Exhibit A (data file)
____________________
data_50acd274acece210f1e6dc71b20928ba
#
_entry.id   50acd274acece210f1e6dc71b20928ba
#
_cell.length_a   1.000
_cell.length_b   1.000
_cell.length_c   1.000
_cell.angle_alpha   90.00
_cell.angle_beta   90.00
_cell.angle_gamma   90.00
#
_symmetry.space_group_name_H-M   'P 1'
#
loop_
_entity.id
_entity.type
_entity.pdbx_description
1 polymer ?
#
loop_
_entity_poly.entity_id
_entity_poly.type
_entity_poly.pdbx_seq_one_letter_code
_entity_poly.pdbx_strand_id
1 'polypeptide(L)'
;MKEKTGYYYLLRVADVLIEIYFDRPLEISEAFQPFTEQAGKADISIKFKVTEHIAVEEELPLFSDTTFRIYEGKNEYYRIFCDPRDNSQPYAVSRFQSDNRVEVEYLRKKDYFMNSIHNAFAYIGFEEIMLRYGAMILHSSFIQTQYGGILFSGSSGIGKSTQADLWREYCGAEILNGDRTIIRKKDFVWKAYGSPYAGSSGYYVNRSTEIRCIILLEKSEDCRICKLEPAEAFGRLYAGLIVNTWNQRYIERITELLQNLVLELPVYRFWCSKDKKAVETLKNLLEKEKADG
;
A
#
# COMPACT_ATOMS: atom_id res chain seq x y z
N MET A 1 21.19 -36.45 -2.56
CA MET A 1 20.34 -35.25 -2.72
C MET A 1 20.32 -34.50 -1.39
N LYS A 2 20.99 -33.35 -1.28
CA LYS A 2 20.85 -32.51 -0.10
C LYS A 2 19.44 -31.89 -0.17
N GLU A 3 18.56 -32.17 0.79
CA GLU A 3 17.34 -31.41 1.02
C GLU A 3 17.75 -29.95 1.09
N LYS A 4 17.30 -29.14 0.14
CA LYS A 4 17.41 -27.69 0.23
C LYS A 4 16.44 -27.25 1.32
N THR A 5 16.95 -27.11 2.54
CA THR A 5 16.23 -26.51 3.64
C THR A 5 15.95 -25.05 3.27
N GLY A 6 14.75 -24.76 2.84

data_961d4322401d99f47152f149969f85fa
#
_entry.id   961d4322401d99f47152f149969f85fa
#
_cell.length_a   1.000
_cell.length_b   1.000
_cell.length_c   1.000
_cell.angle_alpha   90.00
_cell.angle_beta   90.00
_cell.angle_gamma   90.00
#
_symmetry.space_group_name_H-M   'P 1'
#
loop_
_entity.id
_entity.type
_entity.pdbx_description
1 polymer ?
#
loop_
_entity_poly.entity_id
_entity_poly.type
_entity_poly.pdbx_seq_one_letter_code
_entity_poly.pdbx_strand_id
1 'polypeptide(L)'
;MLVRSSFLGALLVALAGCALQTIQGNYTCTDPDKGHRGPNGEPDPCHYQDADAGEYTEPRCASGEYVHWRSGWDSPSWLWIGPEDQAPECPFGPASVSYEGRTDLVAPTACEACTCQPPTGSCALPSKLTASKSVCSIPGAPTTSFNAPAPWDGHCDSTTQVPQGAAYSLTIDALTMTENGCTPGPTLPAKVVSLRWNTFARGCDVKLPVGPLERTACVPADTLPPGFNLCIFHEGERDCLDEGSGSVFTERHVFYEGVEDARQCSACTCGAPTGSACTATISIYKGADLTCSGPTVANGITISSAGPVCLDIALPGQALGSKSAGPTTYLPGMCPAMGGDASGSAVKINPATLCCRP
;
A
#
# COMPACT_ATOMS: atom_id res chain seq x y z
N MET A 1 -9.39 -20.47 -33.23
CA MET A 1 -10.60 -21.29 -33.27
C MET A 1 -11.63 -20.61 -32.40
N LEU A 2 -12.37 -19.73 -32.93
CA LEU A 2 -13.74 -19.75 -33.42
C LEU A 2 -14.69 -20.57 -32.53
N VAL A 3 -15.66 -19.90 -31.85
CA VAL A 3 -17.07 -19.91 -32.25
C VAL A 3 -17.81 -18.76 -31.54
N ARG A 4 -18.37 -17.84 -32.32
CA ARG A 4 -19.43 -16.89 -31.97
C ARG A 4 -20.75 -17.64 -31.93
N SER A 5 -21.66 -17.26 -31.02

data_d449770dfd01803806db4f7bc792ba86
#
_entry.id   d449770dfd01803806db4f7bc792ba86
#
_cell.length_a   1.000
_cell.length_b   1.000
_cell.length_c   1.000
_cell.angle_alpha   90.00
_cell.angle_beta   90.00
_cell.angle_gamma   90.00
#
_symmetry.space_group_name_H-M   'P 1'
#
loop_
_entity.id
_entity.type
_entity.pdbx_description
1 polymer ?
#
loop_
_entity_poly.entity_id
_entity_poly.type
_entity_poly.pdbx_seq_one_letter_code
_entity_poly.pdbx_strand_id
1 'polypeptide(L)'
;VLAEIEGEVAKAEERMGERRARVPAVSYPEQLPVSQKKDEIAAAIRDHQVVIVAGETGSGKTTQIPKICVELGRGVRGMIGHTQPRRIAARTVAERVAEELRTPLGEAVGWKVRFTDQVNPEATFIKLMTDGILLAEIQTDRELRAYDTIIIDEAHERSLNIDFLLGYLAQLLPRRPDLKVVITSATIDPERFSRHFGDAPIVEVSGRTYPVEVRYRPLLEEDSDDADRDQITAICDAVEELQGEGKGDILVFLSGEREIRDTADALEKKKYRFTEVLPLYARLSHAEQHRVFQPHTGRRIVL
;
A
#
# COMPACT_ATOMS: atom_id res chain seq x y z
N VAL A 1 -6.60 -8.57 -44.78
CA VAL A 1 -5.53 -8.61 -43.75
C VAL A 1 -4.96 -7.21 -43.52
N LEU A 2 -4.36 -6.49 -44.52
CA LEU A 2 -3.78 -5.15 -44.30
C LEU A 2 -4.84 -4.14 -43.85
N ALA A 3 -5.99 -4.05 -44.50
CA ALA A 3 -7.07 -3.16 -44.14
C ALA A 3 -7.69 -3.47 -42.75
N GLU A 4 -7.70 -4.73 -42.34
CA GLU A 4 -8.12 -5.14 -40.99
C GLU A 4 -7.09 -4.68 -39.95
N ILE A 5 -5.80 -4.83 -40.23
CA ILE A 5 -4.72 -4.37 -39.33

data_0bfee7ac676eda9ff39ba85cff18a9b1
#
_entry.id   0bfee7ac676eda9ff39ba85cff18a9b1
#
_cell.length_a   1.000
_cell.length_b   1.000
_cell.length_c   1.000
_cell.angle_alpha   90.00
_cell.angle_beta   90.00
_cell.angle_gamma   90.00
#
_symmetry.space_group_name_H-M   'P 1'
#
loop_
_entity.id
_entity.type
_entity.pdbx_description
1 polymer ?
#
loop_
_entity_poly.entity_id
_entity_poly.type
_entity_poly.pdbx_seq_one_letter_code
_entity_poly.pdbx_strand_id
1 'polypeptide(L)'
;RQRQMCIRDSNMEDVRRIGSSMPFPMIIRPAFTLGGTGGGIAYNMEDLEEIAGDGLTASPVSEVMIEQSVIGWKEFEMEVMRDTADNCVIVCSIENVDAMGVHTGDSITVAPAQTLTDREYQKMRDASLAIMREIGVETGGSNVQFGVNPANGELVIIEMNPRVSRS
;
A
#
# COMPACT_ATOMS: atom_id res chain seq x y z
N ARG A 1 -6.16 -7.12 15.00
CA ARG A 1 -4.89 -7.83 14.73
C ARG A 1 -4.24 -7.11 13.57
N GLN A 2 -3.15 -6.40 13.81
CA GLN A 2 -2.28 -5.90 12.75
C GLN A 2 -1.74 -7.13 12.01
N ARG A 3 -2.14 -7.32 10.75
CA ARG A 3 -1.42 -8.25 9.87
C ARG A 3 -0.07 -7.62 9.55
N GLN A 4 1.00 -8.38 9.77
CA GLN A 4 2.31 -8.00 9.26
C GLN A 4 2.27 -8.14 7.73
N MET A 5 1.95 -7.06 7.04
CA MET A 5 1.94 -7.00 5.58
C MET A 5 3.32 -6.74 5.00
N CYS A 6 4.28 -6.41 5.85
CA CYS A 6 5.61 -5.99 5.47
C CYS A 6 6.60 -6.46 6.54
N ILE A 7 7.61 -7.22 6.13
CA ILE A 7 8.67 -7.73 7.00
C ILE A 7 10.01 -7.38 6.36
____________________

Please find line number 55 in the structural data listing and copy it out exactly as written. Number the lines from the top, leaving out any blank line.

_cell.angle_beta   90.00